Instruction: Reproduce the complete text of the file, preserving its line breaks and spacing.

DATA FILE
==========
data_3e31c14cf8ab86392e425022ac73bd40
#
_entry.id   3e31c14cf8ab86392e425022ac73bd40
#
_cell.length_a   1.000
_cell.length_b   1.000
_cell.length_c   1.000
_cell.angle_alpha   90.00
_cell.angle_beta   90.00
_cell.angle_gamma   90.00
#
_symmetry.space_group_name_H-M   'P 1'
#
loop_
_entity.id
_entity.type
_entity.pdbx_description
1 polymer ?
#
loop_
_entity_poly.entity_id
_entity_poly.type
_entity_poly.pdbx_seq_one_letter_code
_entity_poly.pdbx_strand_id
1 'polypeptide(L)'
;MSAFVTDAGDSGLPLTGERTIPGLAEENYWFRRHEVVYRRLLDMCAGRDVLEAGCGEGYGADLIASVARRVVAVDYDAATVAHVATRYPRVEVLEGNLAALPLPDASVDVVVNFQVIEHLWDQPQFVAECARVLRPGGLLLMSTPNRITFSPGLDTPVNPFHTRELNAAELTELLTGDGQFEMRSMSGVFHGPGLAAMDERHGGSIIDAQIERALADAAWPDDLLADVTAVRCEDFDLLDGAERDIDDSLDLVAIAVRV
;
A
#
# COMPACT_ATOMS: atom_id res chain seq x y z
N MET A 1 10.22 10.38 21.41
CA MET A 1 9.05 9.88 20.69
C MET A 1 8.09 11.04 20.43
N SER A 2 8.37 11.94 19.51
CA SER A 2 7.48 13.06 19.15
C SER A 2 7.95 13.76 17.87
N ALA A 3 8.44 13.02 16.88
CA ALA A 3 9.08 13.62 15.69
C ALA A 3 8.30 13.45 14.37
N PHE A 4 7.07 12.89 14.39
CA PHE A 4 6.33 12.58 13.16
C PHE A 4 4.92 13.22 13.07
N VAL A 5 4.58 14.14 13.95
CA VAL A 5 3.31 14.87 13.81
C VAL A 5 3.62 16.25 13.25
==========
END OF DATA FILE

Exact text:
data_3e31c14cf8ab86392e425022ac73bd40
#
_entry.id   3e31c14cf8ab86392e425022ac73bd40
#
_cell.length_a   1.000
_cell.length_b   1.000
_cell.length_c   1.000
_cell.angle_alpha   90.00
_cell.angle_beta   90.00
_cell.angle_gamma   90.00
#
_symmetry.space_group_name_H-M   'P 1'
#
loop_
_entity.id
_entity.type
_entity.pdbx_description
1 polymer ?
#
loop_
_entity_poly.entity_id
_entity_poly.type
_entity_poly.pdbx_seq_one_letter_code
_entity_poly.pdbx_strand_id
1 'polypeptide(L)'
;MSAFVTDAGDSGLPLTGERTIPGLAEENYWFRRHEVVYRRLLDMCAGRDVLEAGCGEGYGADLIASVARRVVAVDYDAATVAHVATRYPRVEVLEGNLAALPLPDASVDVVVNFQVIEHLWDQPQFVAECARVLRPGGLLLMSTPNRITFSPGLDTPVNPFHTRELNAAELTELLTGDGQFEMRSMSGVFHGPGLAAMDERHGGSIIDAQIERALADAAWPDDLLADVTAVRCEDFDLLDGAERDIDDSLDLVAIAVRV
;
A
#
# COMPACT_ATOMS: atom_id res chain seq x y z
N MET A 1 10.22 10.38 21.41
CA MET A 1 9.05 9.88 20.69
C MET A 1 8.09 11.04 20.43
N SER A 2 8.37 11.94 19.51
CA SER A 2 7.48 13.06 19.15
C SER A 2 7.95 13.76 17.87
N ALA A 3 8.44 13.02 16.88
CA ALA A 3 9.08 13.62 15.69
C ALA A 3 8.30 13.45 14.37
N PHE A 4 7.07 12.89 14.39
CA PHE A 4 6.33 12.58 13.16
C PHE A 4 4.92 13.22 13.07
N VAL A 5 4.58 14.14 13.95
CA VAL A 5 3.31 14.87 13.81
C VAL A 5 3.62 16.25 13.25